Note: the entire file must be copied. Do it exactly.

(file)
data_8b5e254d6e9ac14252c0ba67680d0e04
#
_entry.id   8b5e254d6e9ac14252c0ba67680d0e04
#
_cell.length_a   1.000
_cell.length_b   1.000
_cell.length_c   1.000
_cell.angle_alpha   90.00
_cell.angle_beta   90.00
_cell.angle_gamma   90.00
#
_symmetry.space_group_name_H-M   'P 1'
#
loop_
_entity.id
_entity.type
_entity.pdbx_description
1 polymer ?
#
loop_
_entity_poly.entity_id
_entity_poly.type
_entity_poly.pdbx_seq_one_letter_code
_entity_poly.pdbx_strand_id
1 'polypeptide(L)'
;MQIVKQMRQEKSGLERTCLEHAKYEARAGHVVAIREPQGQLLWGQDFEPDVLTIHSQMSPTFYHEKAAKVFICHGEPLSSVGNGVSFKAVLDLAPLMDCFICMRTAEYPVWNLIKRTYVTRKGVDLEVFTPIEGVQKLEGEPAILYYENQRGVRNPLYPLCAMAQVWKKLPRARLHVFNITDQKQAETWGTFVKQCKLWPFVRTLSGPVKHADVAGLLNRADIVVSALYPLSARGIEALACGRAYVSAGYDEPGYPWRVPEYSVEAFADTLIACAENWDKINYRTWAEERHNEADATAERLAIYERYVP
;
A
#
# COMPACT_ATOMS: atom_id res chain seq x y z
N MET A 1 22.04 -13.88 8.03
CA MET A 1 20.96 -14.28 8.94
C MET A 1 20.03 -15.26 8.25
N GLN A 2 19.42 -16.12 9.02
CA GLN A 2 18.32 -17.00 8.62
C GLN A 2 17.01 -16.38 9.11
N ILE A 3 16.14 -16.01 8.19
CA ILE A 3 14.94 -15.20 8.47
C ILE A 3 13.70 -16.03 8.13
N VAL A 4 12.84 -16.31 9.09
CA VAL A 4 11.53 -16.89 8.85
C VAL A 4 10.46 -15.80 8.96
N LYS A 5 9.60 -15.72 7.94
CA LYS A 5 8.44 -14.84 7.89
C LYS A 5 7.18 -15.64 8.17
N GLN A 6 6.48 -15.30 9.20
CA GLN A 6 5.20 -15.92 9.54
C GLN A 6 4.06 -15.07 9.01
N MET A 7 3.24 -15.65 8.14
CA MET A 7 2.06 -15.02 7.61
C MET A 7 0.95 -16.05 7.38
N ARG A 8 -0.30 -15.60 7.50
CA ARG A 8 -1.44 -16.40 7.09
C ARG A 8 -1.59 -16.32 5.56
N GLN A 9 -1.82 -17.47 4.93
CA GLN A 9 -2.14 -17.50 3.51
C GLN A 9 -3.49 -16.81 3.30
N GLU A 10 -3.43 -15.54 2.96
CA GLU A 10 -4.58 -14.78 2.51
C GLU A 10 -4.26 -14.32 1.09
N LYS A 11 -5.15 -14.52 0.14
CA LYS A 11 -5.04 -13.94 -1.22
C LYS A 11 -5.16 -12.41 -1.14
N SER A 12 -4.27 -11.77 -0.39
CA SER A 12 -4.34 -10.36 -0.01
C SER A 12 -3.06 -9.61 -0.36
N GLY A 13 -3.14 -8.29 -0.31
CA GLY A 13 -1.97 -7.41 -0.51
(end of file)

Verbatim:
data_8b5e254d6e9ac14252c0ba67680d0e04
#
_entry.id   8b5e254d6e9ac14252c0ba67680d0e04
#
_cell.length_a   1.000
_cell.length_b   1.000
_cell.length_c   1.000
_cell.angle_alpha   90.00
_cell.angle_beta   90.00
_cell.angle_gamma   90.00
#
_symmetry.space_group_name_H-M   'P 1'
#
loop_
_entity.id
_entity.type
_entity.pdbx_description
1 polymer ?
#
loop_
_entity_poly.entity_id
_entity_poly.type
_entity_poly.pdbx_seq_one_letter_code
_entity_poly.pdbx_strand_id
1 'polypeptide(L)'
;MQIVKQMRQEKSGLERTCLEHAKYEARAGHVVAIREPQGQLLWGQDFEPDVLTIHSQMSPTFYHEKAAKVFICHGEPLSSVGNGVSFKAVLDLAPLMDCFICMRTAEYPVWNLIKRTYVTRKGVDLEVFTPIEGVQKLEGEPAILYYENQRGVRNPLYPLCAMAQVWKKLPRARLHVFNITDQKQAETWGTFVKQCKLWPFVRTLSGPVKHADVAGLLNRADIVVSALYPLSARGIEALACGRAYVSAGYDEPGYPWRVPEYSVEAFADTLIACAENWDKINYRTWAEERHNEADATAERLAIYERYVP
;
A
#
# COMPACT_ATOMS: atom_id res chain seq x y z
N MET A 1 22.04 -13.88 8.03
CA MET A 1 20.96 -14.28 8.94
C MET A 1 20.03 -15.26 8.25
N GLN A 2 19.42 -16.12 9.02
CA GLN A 2 18.32 -17.00 8.62
C GLN A 2 17.01 -16.38 9.11
N ILE A 3 16.14 -16.01 8.19
CA ILE A 3 14.94 -15.20 8.47
C ILE A 3 13.70 -16.03 8.13
N VAL A 4 12.84 -16.31 9.09
CA VAL A 4 11.53 -16.89 8.85
C VAL A 4 10.46 -15.80 8.96
N LYS A 5 9.60 -15.72 7.94
CA LYS A 5 8.44 -14.84 7.89
C LYS A 5 7.18 -15.64 8.17
N GLN A 6 6.48 -15.30 9.20
CA GLN A 6 5.20 -15.92 9.54
C GLN A 6 4.06 -15.07 9.01
N MET A 7 3.24 -15.65 8.14
CA MET A 7 2.06 -15.02 7.61
C MET A 7 0.95 -16.05 7.38
N ARG A 8 -0.30 -15.60 7.50
CA ARG A 8 -1.44 -16.40 7.09
C ARG A 8 -1.59 -16.32 5.56
N GLN A 9 -1.82 -17.47 4.93
CA GLN A 9 -2.14 -17.50 3.51
C GLN A 9 -3.49 -16.81 3.30
N GLU A 10 -3.43 -15.54 2.96
CA GLU A 10 -4.58 -14.78 2.51
C GLU A 10 -4.26 -14.32 1.09
N LYS A 11 -5.15 -14.52 0.14
CA LYS A 11 -5.04 -13.94 -1.22
C LYS A 11 -5.16 -12.41 -1.14
N SER A 12 -4.27 -11.77 -0.39
CA SER A 12 -4.34 -10.36 -0.01
C SER A 12 -3.06 -9.61 -0.36
N GLY A 13 -3.14 -8.29 -0.31
CA GLY A 13 -1.97 -7.41 -0.51